The Endangered Mediterranean monk seal Monachus monachus is one of the most threatened marine mammals. Across Cyprus, suitable habitat and presence of monk seals is well documented and, recently, camera-trap surveys in Southern Cyprus found there to be pupping. We present results of the first camera-trap surveys in Northern Cyprus spanning the pupping period. Four adult/subadults and three pups were identified in three of eight caves monitored with camera traps. One site on the north-west of the island supported at least three adult/subadult seals and pupping occurred there in 3 consecutive years. The breeding and resting sites identified require urgent conservation to manage threats of disturbance, coastal development and fisheries bycatch. To determine the size of this population, a long-term survey with greater and more continuous coverage is required.
Typical enteropathogenic Escherichia coli (tEPEC) infection is a major cause of diarrhoea and contributor to mortality in children <5 years old in developing countries. Data were analysed from the Global Enteric Multicenter Study examining children <5 years old seeking care for moderate-to-severe diarrhoea (MSD) in Kenya. Stool specimens were tested for enteric pathogens, including by multiplex polymerase chain reaction for gene targets of tEPEC. Demographic, clinical and anthropometric data were collected at enrolment and ~60-days later; multivariable logistic regressions were constructed. Of 1778 MSD cases enrolled from 2008 to 2012, 135 (7.6%) children tested positive for tEPEC. In a case-to-case comparison among MSD cases, tEPEC was independently associated with presentation at enrolment with a loss of skin turgor (adjusted odds ratio (aOR) 2.08, 95% confidence interval (CI) 1.37–3.17), and convulsions (aOR 2.83, 95% CI 1.12–7.14). At follow-up, infants with tEPEC compared to those without were associated with being underweight (OR 2.2, 95% CI 1.3–3.6) and wasted (OR 2.5, 95% CI 1.3–4.6). Among MSD cases, tEPEC was associated with mortality (aOR 2.85, 95% CI 1.47–5.55). This study suggests that tEPEC contributes to morbidity and mortality in children. Interventions aimed at defining and reducing the burden of tEPEC and its sequelae should be urgently investigated, prioritised and implemented.
The ‘jumping to conclusions’ (JTC) bias is associated with both psychosis and general cognition but their relationship is unclear. In this study, we set out to clarify the relationship between the JTC bias, IQ, psychosis and polygenic liability to schizophrenia and IQ.
A total of 817 first episode psychosis patients and 1294 population-based controls completed assessments of general intelligence (IQ), and JTC, and provided blood or saliva samples from which we extracted DNA and computed polygenic risk scores for IQ and schizophrenia.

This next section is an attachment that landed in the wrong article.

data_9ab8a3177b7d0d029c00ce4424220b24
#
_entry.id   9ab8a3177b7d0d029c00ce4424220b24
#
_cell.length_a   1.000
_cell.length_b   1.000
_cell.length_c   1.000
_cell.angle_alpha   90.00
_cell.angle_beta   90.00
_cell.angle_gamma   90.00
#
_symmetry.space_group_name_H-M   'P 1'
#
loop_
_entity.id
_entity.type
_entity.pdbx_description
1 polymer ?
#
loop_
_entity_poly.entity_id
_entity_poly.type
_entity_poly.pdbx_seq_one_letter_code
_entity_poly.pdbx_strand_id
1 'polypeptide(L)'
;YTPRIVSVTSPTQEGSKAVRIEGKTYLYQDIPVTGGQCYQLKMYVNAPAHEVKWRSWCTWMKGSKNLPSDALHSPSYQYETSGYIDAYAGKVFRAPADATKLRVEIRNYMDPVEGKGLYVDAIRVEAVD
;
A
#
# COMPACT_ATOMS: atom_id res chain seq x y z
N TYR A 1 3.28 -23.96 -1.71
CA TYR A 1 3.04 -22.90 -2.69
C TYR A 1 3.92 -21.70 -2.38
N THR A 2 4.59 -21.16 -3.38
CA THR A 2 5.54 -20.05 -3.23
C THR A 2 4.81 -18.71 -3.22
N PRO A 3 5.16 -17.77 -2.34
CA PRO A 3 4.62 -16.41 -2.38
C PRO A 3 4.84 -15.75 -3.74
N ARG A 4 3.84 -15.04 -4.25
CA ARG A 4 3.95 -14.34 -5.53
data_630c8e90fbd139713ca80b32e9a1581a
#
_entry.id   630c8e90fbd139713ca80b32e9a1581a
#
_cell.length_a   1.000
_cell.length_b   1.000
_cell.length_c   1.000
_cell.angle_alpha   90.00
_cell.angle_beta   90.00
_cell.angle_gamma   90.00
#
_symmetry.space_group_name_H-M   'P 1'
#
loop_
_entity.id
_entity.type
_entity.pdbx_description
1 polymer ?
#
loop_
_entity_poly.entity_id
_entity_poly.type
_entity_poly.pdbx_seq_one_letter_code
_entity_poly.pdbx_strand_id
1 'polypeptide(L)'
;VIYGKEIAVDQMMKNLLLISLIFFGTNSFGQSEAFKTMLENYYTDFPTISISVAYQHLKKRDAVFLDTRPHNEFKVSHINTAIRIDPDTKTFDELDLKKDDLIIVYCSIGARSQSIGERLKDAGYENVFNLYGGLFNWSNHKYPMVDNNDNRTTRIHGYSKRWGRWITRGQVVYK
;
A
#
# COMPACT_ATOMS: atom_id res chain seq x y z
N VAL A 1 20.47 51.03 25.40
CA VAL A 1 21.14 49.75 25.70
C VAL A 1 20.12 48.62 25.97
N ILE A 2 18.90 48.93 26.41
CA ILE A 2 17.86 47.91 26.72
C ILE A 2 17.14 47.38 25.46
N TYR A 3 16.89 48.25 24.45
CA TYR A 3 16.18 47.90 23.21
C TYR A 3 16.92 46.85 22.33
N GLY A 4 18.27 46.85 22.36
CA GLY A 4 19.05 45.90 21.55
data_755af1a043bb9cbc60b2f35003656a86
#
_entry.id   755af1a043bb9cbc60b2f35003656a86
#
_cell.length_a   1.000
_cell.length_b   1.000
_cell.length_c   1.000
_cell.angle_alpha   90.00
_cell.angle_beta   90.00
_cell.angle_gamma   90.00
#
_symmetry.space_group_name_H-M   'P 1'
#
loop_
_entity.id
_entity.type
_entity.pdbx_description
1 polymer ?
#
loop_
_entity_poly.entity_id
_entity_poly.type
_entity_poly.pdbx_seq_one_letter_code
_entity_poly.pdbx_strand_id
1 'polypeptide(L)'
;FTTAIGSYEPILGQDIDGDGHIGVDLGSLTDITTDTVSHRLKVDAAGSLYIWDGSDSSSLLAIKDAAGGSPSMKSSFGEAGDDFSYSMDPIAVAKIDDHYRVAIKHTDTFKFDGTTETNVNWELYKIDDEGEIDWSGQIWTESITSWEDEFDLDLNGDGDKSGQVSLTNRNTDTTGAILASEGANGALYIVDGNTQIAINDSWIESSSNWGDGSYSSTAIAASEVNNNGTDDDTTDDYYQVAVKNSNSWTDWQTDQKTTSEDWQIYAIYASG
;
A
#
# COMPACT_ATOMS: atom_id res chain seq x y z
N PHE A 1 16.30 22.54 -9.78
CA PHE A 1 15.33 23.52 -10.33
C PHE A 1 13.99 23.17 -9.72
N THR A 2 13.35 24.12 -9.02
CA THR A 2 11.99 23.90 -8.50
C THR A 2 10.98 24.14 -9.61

The estimated proportion of the total effect of case/control differences on JTC mediated by IQ was 79%. Schizophrenia polygenic risk score was non-significantly associated with a higher number of beads drawn (B = 0.47, 95% CI −0.21 to 1.16, p = 0.17); whereas IQ PRS (B = 0.51, 95% CI 0.25–0.76, p < 0.001) significantly predicted the number of beads drawn, and was thus associated with reduced JTC bias. The JTC was more strongly associated with the higher level of psychotic-like experiences (PLEs) in controls, including after controlling for IQ (B = −1.7, 95% CI −2.8 to −0.5, p = 0.006), but did not relate to delusions in patients.
Our findings suggest that the JTC reasoning bias in psychosis might not be a specific cognitive deficit but rather a manifestation or consequence, of general cognitive impairment. Whereas, in the general population, the JTC bias is related to PLEs, independent of IQ. The work has the potential to inform interventions targeting cognitive biases in early psychosis.
Substance abuse is a well established risk factor for First-Episode Psychosis (FEP). We hypothesized that substance use at baseline could be an independent risk factorfor a worse clinical course.
An incidence cohort ofpatients with FEP collected in an 8 year period (2002-2009) at the Bologna WestCommunity Mental Health Centers (CMHCs) was assessed at baseline and at 12 month follow-up. Hospitalizations were used as clinical outcomes.
Substance users had asignificantly higher rate of hospitalizations during the follow-up after adjusting for age, gender and other potential confounders (OR 5.84, 95% CI 2.44-13.97, p≤0.001).
This study showed the independent effect of substance use on FEP course. Clinical implications will be discussed.
Tarricone I, Boydell J, Panigada S, Allegri F, Marcacci T, Minenna MG, Kokona A, Triolo F, Storbini V, Michetti R, Morgan C, Di Forti M, Murray RM, Berardi D. The impact of substance use at psychosis onset on First Episode Psychosis course: results from a 1 year follow-up study in Bologna. Schizophr Res. 2014 153(1-3):60-3.
Allegri F, Belvederi Murri M, Paparelli A, Marcacci T, Braca M, Menchetti M, Michetti R, Berardi D, Tarricone I. Current cannabis use and age of psychosis onset: a gender-mediated relationship? Results from an 8-year FEP incidence study in Bologna. Psychiatry Res. 2013 Nov 30;210(1):368-70.
Daily use of high-potency cannabis has been reported to carry a high risk for developing a psychotic disorder. However, the evidence is mixed on whether any pattern of cannabis use is associated with a particular symptomatology in first-episode psychosis (FEP) patients.